4. Decide how to keep records-I don't care which way a parent decides to teach or what materials they want to use. The second best insurance policy is to keep records of what you do teach and when you taught it. There are programs and such for the computer. I use http://www.homeschooltracker.com/ and the basic edition is a free download. I spend about two weeks in the summer organizing everything with this download and our days run much smoother while there is also a record. Some people simply use a spiral notebook and write down everyday what they did. Keep some of your child's work in a folder as proof, even if it is just a picture of what they have done. My daughter recently did a salt dough map, can't exactly put it in a folder. We took about six pictures at various stages that went into her school photo album that we keep. If you ever decide to enroll your child back into school these records could keep your child from having to repeat all the "missed" grades. Yes, that has happened.

5. Jump in with both feet and don't look back-It is not easy at first and can be very awkward and frustrating. Like any new adventure you can't figure out the ropes until you grab onto them. Homeschooling while a steadily growing movement across the country and world, is still an individualized process. Each family does things differently from every other family. You have to find what works for you and yours and this takes some time. You and your child/ren also will have to establish the new teacher student relationship. If your child is coming out of public or private school, consider given them some time to deprogram. Some parents recommend one month for every year the child was in school. I think this is a little extreme. When I pulled my daughter we did one month only. We did a lot of field trips during this time so although some education was going on they were more fun and designed to deprogram her brain. Even coming from a Christian private school they still need this time to let go of the schools routines and rituals.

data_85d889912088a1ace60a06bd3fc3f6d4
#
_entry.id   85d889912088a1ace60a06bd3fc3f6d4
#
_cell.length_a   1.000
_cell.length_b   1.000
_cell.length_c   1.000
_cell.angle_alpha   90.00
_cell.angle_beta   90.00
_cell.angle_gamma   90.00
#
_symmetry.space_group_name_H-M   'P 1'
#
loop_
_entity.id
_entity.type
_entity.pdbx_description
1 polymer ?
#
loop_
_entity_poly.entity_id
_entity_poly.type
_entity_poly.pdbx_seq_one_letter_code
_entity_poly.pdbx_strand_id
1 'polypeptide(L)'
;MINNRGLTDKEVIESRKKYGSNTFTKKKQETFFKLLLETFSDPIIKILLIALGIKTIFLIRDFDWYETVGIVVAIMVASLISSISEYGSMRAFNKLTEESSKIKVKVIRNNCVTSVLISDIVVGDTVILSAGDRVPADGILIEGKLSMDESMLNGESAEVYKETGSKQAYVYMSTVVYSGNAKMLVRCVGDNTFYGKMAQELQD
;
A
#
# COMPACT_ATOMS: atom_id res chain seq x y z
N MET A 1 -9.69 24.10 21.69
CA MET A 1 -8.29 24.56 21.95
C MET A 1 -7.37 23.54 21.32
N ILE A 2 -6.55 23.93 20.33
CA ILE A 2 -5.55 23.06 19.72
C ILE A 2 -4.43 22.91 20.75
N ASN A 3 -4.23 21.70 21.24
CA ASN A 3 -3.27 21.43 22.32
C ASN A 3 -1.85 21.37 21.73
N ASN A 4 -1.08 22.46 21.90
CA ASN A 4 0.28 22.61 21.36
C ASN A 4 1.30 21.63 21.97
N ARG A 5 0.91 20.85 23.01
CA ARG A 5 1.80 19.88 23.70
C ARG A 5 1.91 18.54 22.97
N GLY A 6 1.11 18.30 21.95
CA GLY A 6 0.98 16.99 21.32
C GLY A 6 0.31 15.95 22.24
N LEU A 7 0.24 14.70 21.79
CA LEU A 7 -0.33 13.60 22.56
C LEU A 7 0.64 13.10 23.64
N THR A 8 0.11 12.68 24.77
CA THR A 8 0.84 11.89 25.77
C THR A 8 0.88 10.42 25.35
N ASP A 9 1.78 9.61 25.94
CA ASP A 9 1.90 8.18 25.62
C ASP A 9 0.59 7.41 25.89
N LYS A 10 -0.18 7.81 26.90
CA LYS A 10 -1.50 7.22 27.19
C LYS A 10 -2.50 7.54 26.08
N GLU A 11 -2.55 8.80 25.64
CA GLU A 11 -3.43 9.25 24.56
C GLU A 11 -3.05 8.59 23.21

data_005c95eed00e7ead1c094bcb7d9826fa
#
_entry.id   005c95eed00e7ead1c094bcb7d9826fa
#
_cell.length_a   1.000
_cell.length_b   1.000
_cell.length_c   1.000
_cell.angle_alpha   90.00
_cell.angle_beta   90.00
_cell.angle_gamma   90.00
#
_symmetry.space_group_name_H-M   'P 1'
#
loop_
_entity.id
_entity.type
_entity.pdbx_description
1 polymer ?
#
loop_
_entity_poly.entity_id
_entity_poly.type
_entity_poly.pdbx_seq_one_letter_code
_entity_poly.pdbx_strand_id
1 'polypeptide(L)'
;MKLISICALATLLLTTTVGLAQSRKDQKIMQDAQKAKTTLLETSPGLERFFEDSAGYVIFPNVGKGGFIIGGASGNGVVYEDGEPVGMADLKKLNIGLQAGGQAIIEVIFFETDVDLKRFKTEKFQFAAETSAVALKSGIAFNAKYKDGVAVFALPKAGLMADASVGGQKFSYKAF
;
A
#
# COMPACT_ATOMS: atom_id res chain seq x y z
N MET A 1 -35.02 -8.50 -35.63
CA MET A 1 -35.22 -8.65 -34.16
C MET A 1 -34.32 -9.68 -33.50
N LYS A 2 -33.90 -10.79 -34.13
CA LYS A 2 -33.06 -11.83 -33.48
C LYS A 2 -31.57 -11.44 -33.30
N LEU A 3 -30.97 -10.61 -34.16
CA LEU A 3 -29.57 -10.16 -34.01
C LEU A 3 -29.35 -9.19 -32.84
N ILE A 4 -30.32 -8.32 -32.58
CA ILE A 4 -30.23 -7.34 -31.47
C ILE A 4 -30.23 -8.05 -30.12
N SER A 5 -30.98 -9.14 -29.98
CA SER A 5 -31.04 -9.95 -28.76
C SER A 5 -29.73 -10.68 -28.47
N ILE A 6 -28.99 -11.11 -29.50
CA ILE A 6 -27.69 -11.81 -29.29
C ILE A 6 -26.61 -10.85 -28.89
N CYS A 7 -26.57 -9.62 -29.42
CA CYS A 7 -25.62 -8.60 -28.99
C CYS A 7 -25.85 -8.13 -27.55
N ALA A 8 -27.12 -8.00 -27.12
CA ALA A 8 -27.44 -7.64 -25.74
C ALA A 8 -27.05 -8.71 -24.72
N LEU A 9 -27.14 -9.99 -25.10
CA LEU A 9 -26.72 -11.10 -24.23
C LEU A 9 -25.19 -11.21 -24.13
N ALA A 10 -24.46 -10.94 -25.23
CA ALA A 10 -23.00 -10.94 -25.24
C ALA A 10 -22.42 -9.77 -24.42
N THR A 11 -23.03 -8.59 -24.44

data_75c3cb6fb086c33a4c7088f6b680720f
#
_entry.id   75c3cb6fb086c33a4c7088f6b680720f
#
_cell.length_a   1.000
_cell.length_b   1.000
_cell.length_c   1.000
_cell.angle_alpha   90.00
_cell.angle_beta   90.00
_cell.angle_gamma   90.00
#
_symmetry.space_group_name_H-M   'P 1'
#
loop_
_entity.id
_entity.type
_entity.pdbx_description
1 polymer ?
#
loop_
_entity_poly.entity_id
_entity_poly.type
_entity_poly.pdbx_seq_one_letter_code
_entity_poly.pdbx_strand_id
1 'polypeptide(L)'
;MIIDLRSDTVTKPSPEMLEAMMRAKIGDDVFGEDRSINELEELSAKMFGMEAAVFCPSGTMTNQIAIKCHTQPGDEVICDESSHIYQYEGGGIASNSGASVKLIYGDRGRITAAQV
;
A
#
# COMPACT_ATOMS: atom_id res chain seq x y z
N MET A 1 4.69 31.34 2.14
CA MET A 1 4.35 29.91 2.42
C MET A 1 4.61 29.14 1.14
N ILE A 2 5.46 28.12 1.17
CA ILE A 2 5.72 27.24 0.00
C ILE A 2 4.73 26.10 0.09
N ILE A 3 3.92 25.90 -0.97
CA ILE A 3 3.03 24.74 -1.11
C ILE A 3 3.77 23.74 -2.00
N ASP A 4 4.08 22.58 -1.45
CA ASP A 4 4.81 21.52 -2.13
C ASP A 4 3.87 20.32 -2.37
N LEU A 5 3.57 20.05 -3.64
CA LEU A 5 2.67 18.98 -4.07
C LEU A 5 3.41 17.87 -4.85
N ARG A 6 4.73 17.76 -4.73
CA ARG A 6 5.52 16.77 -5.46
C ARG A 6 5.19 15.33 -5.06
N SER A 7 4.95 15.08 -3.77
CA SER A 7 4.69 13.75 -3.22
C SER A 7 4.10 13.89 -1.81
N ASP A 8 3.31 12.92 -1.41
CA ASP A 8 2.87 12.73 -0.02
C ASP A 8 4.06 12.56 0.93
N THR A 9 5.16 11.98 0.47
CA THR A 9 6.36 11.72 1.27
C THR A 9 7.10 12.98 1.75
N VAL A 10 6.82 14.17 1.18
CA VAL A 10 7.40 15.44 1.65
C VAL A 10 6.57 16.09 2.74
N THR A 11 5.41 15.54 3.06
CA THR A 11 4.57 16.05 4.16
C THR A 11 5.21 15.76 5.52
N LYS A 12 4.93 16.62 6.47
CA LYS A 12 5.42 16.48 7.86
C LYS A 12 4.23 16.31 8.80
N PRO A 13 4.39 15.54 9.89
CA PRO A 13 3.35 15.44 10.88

6. Join a homeschool group- If at all possible join a homeschool group or two in your area. That way your child can spend time with other homeschool children and you can bounce ideas around with other homeschool parents or ask lots of questions. We have about 30 to 40 children in our group from babies to highschoolers. All the kids get along no matter the age and have a good time together. think about your child joining some YMCA sports and of course there is church. Between these three I can assure you there is no social problem.

7. Be prepared for negative reactions- Negative reactions are still a part of being a homeschooler, although positive reactions do occur. The most negative reaction is the question, "What about socialization?" I have enclosed the link to my article on this very question that exposes the truth behind socialization and what it really means. Negative reactions will happen, don't get angry or upset. There will be positive reactions also and I have noticed these are the ones I get most frequently. Public education is so bad here that parents, grandparents, aunts and uncles would almost prefer that aliens educate their children versus what we have now. So do your homework and memorize how you would respond when the lady in the checkout line at office depot accosts you for not supporting public education and declaring that homeschooling is the reason for the problems in the school systems.

2 comments:

Kim W said...

Excellent post! After homeschooling for 16 years and 11 of those years being the county hs coordinator, I especially appreciate #'s 5,6 & 7.

Blessings from Ohio...
http://www.homeschoolblogger.com/Buckeyeblog
http://www.homesteadblogger.com/wannabeone

Kat said...

Thank you very much. God bless.